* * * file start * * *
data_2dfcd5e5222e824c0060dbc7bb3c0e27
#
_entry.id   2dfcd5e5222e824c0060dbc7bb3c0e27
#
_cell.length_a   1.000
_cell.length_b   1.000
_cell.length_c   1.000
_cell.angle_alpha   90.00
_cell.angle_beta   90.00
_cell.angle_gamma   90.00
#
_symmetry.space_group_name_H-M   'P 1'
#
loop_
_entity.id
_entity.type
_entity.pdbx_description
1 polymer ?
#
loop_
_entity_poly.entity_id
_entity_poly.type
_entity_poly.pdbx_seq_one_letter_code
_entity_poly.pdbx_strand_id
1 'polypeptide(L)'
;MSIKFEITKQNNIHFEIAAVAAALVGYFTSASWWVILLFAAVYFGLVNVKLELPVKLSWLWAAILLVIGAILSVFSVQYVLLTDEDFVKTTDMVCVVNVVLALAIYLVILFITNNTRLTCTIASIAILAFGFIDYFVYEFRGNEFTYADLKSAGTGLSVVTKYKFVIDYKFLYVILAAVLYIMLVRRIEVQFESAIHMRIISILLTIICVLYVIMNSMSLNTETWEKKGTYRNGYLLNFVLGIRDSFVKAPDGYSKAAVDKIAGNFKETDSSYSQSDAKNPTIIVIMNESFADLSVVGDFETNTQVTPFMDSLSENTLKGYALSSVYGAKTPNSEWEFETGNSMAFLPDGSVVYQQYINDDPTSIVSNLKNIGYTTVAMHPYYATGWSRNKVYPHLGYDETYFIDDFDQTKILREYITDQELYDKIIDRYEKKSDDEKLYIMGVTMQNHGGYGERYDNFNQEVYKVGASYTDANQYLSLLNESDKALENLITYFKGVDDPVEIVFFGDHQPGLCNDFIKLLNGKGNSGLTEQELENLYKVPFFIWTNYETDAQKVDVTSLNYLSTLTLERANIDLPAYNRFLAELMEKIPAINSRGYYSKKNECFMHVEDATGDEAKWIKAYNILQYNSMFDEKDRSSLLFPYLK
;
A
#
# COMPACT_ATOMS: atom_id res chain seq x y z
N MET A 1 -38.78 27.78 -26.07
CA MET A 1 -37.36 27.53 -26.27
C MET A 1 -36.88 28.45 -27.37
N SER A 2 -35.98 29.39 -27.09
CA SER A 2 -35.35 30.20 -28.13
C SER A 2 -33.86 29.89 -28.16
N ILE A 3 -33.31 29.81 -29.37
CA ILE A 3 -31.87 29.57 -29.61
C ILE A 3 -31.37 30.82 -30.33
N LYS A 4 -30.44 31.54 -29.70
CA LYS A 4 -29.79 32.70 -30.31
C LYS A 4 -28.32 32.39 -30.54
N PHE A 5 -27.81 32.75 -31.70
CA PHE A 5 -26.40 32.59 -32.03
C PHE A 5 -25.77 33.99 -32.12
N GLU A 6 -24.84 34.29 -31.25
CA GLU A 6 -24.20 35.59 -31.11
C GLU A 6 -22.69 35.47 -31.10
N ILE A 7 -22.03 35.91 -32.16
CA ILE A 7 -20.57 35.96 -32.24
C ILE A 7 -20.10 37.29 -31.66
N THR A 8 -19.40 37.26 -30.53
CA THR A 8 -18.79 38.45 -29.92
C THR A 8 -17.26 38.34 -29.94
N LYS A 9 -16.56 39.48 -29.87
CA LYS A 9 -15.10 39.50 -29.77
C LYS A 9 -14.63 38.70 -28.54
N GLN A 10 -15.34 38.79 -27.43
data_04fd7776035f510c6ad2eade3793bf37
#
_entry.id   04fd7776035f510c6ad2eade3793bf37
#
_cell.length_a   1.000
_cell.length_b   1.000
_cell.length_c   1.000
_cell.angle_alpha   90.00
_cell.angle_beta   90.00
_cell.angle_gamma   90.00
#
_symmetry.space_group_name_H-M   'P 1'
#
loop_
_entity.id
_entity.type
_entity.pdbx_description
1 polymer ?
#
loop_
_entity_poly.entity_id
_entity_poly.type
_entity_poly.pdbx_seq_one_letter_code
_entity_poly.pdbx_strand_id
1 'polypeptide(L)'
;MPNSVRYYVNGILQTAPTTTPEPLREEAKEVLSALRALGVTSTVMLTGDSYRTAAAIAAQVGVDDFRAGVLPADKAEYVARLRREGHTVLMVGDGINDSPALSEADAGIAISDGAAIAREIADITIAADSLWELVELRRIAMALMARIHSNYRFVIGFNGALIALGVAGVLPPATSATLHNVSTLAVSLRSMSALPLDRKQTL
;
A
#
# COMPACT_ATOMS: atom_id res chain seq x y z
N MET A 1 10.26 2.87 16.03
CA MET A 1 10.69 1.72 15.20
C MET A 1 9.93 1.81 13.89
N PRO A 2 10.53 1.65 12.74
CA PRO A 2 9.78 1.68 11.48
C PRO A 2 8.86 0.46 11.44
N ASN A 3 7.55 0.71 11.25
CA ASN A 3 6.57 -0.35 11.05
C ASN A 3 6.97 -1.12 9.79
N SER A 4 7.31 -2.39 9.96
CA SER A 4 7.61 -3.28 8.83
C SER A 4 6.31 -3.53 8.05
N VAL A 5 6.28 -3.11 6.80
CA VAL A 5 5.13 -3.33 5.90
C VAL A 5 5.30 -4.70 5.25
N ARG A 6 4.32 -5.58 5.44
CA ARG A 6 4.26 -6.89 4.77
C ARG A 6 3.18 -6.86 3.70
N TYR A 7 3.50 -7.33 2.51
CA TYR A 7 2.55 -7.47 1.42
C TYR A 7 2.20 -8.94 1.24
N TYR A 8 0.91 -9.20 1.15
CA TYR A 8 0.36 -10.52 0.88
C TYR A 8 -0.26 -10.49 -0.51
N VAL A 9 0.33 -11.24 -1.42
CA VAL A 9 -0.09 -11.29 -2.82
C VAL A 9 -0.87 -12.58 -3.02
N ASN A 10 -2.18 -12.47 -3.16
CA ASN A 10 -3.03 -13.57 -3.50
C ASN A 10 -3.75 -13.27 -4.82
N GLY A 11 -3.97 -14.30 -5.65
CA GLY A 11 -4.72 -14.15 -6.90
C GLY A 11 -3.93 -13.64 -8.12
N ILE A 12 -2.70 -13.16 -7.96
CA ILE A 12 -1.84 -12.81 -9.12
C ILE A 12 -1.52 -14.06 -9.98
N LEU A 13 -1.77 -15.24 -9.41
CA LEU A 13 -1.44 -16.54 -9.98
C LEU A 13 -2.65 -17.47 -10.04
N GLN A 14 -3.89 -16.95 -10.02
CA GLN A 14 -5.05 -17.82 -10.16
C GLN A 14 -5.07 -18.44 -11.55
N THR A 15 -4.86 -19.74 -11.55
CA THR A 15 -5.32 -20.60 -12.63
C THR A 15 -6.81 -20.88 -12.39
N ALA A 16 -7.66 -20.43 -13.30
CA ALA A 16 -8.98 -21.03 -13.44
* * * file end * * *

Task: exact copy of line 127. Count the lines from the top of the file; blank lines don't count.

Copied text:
C LEU A 13 -2.65 -17.47 -10.04